Secondly, the fog: it’s thick and relentless and surrounds you completely, we could barely see two metres in front of us. A shame really as the views of Golden Gate Bridge and the city beyond would have been amazing.

The incessant fog meant the atmosphere was very damp. We had to set up the tent in a designated spot, right under some trees so we prayed for a dryish night. We weren’t in luck. The mist continued to sweep through all night, dressing the trees in a thick dew which, whenever there was a gust of wind (frequently), fell right on us. It’s safe to say we slept only a couple of hours that night, rising early to an almost flooded tent. Had we rebelled and pitched just to the side, not under the trees, we would have been perfectly dry. We packed up all our soggy gear and descended as quickly as we could, heading to the nearest coffee shop to warm up.

Luckily, the following two nights we’d booked into the Marin Headlands Hostel, in the same park. We’d been camping for almost two weeks straight at this point so really looking forward to an actual bed. The hostel is in a building that used to be the infirmary at Fort Barry, a former army post. We slept in what was probably a ward; a large 22 person dorm, which we had to ourselves on the first night. To be honest, it was a tad creepy as it’s the perfect setting for a horror film.

Despite that, it’s a great hostel and we’d definitely recommend it. It had a huge lounge, chill-out area, a yoga room, games room and free pancakes for breakfast.

We met up with Lauren and George in San Francisco. They’re on a three week trip in the U.S. so we, of course, had to meet up. We hit up the healthiest lunch at In-and-Out Burger and even got the “special spread”, for anyone who knows what that is! We wandered Chinatown, down to Market Street and then over to Haight Ashbury for some beers and dinner. We tried to see as much as we could in the one day we had. 

And we’ve been traveling together since. It’s great to be able to share this part of our trip with them both.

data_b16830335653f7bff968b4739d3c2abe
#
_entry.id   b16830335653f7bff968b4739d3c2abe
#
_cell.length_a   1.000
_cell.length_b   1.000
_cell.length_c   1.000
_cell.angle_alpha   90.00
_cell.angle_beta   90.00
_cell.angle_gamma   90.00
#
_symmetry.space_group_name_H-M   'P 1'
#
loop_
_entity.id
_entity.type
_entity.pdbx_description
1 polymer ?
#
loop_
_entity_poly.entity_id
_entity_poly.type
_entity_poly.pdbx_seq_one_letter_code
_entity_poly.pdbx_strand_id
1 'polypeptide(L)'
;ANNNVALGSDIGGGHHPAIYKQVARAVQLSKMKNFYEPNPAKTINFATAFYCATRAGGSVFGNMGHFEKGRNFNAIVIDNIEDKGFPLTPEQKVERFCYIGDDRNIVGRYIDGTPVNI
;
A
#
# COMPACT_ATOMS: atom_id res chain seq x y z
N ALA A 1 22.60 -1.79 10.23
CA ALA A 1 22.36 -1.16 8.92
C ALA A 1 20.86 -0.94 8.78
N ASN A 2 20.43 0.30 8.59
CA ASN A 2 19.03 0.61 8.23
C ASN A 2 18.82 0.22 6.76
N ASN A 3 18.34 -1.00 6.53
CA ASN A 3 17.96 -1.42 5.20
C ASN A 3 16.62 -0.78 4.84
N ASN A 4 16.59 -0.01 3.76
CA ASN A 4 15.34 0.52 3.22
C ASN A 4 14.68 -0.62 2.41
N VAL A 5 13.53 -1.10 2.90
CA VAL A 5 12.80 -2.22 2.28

After San Francisco, it was across to Lake Tahoe, with a quick stop in Pollock Pines along the way where we obviously had to get a photo. 

Tahoe is a trendy town, built on the water and snow sports industry so busy all year round. We didn’t explore much of the town itself but spent a few hours on the lakefront sun bathing and people watching. In the late afternoon, we drove south to camp as we wanted to be close to Yosemite the following morning.

Yosemite National Park is incredible. It’s easy to see why 4 million visitors flock there each year but jeez, that traffic getting in! It was near impossible to find a car park and the drive into the actual valley was much longer than anticipated. But it was worth it in the end. We walked up to the lower part of Yosemite Falls, a fairly intense uphill hike with panoramic views of the valley. It was certainly hard hiking in such dry heat. Luckily you can drink the water that trickles down the rocks from the many tiny waterfalls along the route.

That night instead of camping in the park (those campsites book out months in advance) we drove out to Bishop, a mountain town on the Eastern Sierras with the tagline: “A Small Town with a Big Backyard”. It’s exactly right. The people were super friendly, country folk and you can get involved in just about any outdoor adventure you like. 

We spent the following morning exploring the town and acclimatising to the massive change in temperature. Now we were hitting the mid-30s. Finally…the heat we were hoping for and it’s only going to get hotter.